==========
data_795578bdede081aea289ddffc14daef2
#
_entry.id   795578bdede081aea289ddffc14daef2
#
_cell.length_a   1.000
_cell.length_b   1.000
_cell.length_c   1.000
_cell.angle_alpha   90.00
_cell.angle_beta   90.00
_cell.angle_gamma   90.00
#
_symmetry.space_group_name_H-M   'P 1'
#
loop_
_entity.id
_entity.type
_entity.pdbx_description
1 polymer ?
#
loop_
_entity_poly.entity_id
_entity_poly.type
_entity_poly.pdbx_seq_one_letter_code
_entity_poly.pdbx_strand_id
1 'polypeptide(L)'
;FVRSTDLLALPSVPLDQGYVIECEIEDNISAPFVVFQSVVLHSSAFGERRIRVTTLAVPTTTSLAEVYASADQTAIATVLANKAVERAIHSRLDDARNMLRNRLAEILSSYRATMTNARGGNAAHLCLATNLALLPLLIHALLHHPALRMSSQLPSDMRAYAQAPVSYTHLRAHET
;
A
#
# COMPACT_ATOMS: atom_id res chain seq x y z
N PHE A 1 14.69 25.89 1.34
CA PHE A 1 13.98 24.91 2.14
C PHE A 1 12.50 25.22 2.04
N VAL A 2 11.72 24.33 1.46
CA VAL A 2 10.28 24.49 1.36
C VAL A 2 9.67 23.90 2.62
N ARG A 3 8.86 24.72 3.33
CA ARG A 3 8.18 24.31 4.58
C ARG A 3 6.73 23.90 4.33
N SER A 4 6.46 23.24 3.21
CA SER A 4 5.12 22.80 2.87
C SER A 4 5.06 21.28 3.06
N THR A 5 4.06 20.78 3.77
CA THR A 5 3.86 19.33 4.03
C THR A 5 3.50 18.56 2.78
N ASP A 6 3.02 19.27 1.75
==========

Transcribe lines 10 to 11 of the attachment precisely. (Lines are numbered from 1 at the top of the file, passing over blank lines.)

_cell.angle_gamma   90.00
#